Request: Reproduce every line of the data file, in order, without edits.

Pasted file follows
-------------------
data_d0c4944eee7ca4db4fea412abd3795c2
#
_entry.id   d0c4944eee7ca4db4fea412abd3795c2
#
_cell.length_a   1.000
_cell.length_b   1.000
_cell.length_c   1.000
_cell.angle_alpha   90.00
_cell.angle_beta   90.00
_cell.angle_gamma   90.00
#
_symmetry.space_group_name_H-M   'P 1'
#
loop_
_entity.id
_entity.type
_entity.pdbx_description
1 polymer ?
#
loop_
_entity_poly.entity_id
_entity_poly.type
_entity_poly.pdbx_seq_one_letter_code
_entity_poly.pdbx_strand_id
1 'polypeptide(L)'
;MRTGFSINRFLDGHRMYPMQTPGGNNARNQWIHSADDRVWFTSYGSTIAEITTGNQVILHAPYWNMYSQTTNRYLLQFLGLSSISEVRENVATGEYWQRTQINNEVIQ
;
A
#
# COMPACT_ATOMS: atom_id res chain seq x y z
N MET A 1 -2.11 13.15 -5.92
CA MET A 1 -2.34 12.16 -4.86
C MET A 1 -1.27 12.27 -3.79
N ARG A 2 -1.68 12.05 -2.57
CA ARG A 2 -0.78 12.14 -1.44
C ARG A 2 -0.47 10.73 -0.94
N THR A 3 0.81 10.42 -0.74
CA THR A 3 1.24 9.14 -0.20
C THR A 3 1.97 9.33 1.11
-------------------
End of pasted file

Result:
data_d0c4944eee7ca4db4fea412abd3795c2
#
_entry.id   d0c4944eee7ca4db4fea412abd3795c2
#
_cell.length_a   1.000
_cell.length_b   1.000
_cell.length_c   1.000
_cell.angle_alpha   90.00
_cell.angle_beta   90.00
_cell.angle_gamma   90.00
#
_symmetry.space_group_name_H-M   'P 1'
#
loop_
_entity.id
_entity.type
_entity.pdbx_description
1 polymer ?
#
loop_
_entity_poly.entity_id
_entity_poly.type
_entity_poly.pdbx_seq_one_letter_code
_entity_poly.pdbx_strand_id
1 'polypeptide(L)'
;MRTGFSINRFLDGHRMYPMQTPGGNNARNQWIHSADDRVWFTSYGSTIAEITTGNQVILHAPYWNMYSQTTNRYLLQFLGLSSISEVRENVATGEYWQRTQINNEVIQ
;
A
#
# COMPACT_ATOMS: atom_id res chain seq x y z
N MET A 1 -2.11 13.15 -5.92
CA MET A 1 -2.34 12.16 -4.86
C MET A 1 -1.27 12.27 -3.79
N ARG A 2 -1.68 12.05 -2.57
CA ARG A 2 -0.78 12.14 -1.44
C ARG A 2 -0.47 10.73 -0.94
N THR A 3 0.81 10.42 -0.74
CA THR A 3 1.24 9.14 -0.20
C THR A 3 1.97 9.33 1.11